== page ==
- Mosby’s Treasure in Virginia
- Idaho Stagecoach Robbery Treasure
- Pirate Treasure at Hawaii’s Palemano Point
- Gangster John Dillinger’s Suitcase Filled With Cash
- Jesse James And His Band of Outlaws Lost Loot in Oklahoma
The allure of hidden treasure and sudden riches is strong. The possibility of a huge stash of gold, silver, jewels, cash and more has driven treasure hunters on expeditions throughout history. Today we highlight five hidden treasures that are still waiting to be discovered – right here in America – somewhere in Virginia, Idaho, Hawaii, Wisconsin and Oklahoma. From pirate treasure to stagecoach robbery loot to suitcases filled with cash – who will be the lucky person to discover these hidden treasures? Are these myths or are they true? Only time will tell.
1. Mosby’s Treasure in Virginia
It is said that somewhere deep in the heavily forested woods of Fairfax County, Virginia, a large treasure is hidden. At the time it was buried, this treasure including gold, silver, jewelry, candlesticks, and other family heirlooms, all of them taken by Union troops from southern homes. At the time, the value of the treasure was estimated to be about $350,000. Today? Estimates put the value at more than $6 million.
In 1863, Confederate ranger John Singleton Mosby and his band of raiders snuck ten miles deep into Union territory. After a successful capture of Union troops at the Fairfax, Virginia courthouse, Mosby sped back toward the Confederate line. However, before he got back to Southern territory, he was warned that Union soldiers were nearby. As the legend goes, Mosby buried the treasure in a burlap sack between two trees. He marked the spot with his knife. While he later sent his men back to recover this treasure, they were captured and killed. It is believed this hidden treasure remains undiscovered to this day.
2. Idaho Stagecoach Robbery Treasure
In the early days of the Idaho territory, stagecoaches provided transportation for people and goods along the routes from Montana to Utah. On July 26, 1865, bandits knows as the Picket Coral Gang held up a stagecoach carrying two large strongboxes filled with gold, including 15 heavy gold bars, and pouches with gold dust and nuggets. While many of the passengers died in the hold-up, a survivor fled to a nearby town and identified the notorious gang. Vigilantes gave chase and soon overcame the bandits killing them all. They had a total of $50 between them. To this day, there is no record of the gold bars ever being sold. Some speculate the loot was buried in the Portneuf Canyon. Who may find this treasure today?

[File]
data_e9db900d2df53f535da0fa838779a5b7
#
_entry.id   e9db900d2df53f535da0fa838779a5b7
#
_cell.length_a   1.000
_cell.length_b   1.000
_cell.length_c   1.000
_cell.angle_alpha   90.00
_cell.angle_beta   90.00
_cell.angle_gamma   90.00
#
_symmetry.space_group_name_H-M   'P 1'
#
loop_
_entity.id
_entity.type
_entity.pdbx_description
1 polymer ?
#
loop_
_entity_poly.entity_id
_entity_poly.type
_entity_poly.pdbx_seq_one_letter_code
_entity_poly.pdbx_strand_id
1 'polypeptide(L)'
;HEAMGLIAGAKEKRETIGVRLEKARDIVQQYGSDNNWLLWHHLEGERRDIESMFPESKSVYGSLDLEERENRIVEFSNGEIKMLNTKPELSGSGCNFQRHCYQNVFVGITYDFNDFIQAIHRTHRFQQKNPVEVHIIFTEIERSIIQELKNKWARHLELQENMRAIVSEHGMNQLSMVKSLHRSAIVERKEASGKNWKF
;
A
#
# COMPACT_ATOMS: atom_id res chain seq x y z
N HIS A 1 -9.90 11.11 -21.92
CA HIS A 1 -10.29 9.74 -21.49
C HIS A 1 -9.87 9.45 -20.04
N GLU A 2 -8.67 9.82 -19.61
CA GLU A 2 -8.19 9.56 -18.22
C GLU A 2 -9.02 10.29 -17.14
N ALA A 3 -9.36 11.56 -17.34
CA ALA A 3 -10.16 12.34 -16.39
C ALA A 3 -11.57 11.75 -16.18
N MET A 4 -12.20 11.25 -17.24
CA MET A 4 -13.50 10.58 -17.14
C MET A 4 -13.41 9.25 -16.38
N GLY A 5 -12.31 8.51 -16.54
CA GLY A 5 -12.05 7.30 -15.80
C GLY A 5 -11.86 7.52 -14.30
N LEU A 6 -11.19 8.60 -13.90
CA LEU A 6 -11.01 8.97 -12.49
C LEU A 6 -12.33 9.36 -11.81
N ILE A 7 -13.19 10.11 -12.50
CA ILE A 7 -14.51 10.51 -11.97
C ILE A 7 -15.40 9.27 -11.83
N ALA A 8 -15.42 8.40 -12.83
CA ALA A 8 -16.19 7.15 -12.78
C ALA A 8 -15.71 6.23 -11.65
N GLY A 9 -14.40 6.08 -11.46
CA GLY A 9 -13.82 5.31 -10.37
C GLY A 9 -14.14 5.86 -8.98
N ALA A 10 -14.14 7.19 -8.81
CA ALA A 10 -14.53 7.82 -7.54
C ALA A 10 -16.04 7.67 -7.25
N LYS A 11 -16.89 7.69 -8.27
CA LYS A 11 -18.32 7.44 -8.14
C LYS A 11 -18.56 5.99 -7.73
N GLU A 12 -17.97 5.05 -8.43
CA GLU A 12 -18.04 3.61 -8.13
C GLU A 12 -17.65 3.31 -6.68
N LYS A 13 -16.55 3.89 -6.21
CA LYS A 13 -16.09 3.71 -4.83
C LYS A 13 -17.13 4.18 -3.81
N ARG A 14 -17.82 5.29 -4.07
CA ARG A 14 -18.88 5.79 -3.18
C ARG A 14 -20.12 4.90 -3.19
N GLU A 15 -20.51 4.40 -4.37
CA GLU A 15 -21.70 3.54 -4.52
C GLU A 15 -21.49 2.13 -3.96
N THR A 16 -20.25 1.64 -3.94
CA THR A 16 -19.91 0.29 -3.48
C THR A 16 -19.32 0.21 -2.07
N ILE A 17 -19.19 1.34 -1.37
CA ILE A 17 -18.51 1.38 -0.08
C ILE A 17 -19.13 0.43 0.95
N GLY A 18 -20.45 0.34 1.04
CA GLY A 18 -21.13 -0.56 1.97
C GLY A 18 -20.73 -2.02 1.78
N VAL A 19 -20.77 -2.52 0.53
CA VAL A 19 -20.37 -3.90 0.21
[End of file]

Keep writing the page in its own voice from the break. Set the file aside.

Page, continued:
3. Pirate Treasure at Hawaii’s Palemano Point
As the legend goes, 16th century English pirate Captain Thomas Cavendish is said to have buried $5 million in gold, silver, and other valuables near Palemano Point, an exposed reef just off Hawaii’s Big Island. While treasure hunters have tried for hundreds of years, no one has yet to unearth this bounty of Hawaiian riches.
4. Gangster John Dillinger’s Suitcase Filled with Cash in Wisconsin
Known as Public Enemy Number One, one of America’s most famous gangsters, John Dillinger, is said to have buried $200,000 in cash in a suitcase in the Wisconsin woods, just months before his death in 1934.
Dillinger and his men spent the spring of 1934 hiding out at the Little Bohemia Lodge near Manitowish Waters, Wisconsin. The FBI raided the lodge after a phone tip disclosed the gangster’s location. During the shootout, Dillinger escaped out the backdoor with his suitcase filled with cash. According to legend he ran 500 yards north into the woods and dug a hole near two pines and an oak and buried the suitcase. Three months later, Dillinger was shot and killed outside the Biograph Theater in Chicago by federal agents, who had been tipped off by Dillinger’s girlfriend’s landlady, known as “the woman in red.” No one has ever reported finding that suitcase to this day.
5. Jesse James and his band of outlaws lost loot in Oklahoma
If you’ve heard of large treasure of gold from the Wild West era supposedly hidden by Jesse James and his band of outlaws in the Wichita Mountains of Oklahoma, you aren’t alone. For generations, treasure hunters have sought to find an estimated one to two million dollars’ worth of gold bullion hidden by the infamous Jesse James in that mountain range.
James and his brother Frank had strong family ties to Oklahoma. Throughout the Midwest, the pair notoriously robbed trains and banks making them some of the wealthiest outlaws of their day. In 1872, James robbed a Mexican Caravan, owned by a Mexican General near Geronimo, Oklahoma. While being pursued by a posse, James is said to have buried that gold bullion in the Wichita Mountains and it has never been found to this day.
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